Why you should never give your baby honey when they have a cough | The Sun

YOU might have heard of giving honey to children to treat coughs.

While it's safe for older children, a team of child first aid experts have warned that you should avoid giving it to babies at all costs.

That's because babies under 12 months old can get severely ill from eating honey, according to Tiny Hearts Education.

In a recent Instagram post, the team of medics behind the child and baby first aid education page shared that honey can contain bacteria that can give your little one a rare but serious condition called infant botulism.

According to NHS guidance, the bacteria in the honey can produce toxins in a baby's intestines, which then attack the nerves, brain and spinal cord and cause can paralysis.

While most people infected with this life-threatening illness make a full recovery when treated, the paralysis can spread to the muscles that control breathing if it's not treated quickly.

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Botulism is fatal about 5 to 10 per cent of the time.

Tiny Hearts medics detailed a few symptoms of the deadly illness parents should know to look out for, including:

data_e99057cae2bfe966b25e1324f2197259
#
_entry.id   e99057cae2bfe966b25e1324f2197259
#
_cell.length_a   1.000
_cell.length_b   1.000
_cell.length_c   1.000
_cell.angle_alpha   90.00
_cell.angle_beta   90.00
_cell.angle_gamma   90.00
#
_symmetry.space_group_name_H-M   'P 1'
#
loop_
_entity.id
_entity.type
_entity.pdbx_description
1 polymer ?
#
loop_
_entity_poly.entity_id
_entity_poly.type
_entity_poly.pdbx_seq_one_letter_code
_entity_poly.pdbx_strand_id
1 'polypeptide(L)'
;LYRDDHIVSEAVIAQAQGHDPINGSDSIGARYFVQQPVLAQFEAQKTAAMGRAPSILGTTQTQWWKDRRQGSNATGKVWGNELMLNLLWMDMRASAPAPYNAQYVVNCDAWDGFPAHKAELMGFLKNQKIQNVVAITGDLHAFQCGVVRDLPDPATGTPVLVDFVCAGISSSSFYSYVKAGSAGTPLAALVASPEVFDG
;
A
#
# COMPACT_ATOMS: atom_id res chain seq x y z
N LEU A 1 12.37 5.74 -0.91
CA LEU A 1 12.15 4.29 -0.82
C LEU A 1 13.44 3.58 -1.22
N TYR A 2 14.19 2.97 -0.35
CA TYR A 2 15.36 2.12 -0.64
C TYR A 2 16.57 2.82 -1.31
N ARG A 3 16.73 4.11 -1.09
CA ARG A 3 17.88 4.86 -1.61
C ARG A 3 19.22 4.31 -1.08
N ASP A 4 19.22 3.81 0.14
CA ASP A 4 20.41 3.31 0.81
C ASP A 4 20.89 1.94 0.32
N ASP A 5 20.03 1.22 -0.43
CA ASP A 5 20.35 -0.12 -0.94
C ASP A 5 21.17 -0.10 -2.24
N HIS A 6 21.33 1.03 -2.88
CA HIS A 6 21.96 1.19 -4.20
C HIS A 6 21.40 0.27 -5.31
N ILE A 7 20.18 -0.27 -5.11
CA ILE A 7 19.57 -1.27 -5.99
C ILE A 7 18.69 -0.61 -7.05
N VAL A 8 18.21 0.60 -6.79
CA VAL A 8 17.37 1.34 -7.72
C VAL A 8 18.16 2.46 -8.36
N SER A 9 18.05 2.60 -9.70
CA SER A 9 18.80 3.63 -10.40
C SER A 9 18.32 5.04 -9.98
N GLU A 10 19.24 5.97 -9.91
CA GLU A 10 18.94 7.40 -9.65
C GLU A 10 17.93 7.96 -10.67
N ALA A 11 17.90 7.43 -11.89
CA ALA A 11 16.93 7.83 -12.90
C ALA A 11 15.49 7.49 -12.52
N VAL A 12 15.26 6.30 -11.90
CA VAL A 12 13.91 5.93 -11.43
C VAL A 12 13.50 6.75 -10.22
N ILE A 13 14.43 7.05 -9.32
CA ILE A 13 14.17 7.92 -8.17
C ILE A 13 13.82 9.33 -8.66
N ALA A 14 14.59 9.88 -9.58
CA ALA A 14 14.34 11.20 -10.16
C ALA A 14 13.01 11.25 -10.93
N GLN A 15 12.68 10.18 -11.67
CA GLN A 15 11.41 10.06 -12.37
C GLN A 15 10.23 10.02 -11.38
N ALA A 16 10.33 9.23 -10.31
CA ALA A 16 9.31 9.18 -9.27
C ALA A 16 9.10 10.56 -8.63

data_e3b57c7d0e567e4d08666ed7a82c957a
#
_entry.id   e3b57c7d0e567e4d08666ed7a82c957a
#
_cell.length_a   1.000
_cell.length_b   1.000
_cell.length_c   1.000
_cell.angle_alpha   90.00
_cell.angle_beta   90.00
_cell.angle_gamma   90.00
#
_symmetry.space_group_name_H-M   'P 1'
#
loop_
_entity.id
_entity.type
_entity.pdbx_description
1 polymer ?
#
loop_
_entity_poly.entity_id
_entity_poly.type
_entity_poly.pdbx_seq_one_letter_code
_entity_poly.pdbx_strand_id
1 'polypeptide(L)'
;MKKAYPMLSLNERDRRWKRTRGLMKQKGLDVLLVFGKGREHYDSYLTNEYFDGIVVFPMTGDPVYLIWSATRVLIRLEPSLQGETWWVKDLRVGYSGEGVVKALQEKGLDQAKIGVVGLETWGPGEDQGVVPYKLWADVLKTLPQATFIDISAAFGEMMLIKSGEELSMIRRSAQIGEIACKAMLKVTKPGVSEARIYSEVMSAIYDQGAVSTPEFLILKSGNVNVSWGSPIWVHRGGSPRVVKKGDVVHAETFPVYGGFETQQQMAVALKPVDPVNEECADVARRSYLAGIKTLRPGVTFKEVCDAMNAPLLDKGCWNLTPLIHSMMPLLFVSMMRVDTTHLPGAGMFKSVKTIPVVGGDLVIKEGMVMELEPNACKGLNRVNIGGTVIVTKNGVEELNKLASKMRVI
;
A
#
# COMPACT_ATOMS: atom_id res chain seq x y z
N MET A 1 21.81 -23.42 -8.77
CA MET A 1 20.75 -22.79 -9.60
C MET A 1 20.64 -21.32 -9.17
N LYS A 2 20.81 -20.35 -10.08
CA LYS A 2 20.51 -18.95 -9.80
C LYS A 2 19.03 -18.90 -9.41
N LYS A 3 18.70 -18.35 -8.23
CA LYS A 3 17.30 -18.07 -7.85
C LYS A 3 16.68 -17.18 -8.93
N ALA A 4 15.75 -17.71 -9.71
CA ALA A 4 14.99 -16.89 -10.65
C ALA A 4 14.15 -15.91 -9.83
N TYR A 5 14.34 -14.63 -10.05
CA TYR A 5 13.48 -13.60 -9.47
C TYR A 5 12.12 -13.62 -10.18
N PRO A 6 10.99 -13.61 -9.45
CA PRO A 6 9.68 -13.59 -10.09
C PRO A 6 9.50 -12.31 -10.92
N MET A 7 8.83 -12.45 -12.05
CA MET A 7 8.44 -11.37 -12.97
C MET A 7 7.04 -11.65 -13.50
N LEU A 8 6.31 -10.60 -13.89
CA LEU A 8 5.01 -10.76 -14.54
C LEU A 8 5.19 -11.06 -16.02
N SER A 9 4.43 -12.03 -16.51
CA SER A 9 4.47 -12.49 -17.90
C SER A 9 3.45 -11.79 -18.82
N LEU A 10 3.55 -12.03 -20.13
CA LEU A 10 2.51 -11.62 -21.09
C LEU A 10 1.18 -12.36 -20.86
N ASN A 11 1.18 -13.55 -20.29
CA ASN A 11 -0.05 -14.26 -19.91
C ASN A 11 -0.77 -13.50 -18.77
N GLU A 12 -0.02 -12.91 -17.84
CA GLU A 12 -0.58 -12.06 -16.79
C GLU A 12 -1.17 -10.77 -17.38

1. muscle weakness – your baby might appear floppy, have poor head control and have difficulty flexing their knees and elbows
  2. weak crying
  3. loss of appetite and finding it difficult to feed
  4. constipation
  5. difficulty swallowing

You might think cooking honey would rid it of the harmful bacteria that causes botulism.

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But the first aiders warned that the bacteria is heat resistant, so cooking the honey would do nothing to diminish the risk.

"It is recommended to avoid honey until over 12 months even if cooked," they wrote.

Before that age, babies' digestive systems haven't developed the natural defences that can fight off botulism-causing toxins, rendering them extra vulnerable to the illness.

But it's totally fine for breastfeeding mums to eat honey, as the botulism toxins can't be passed on through their milk.

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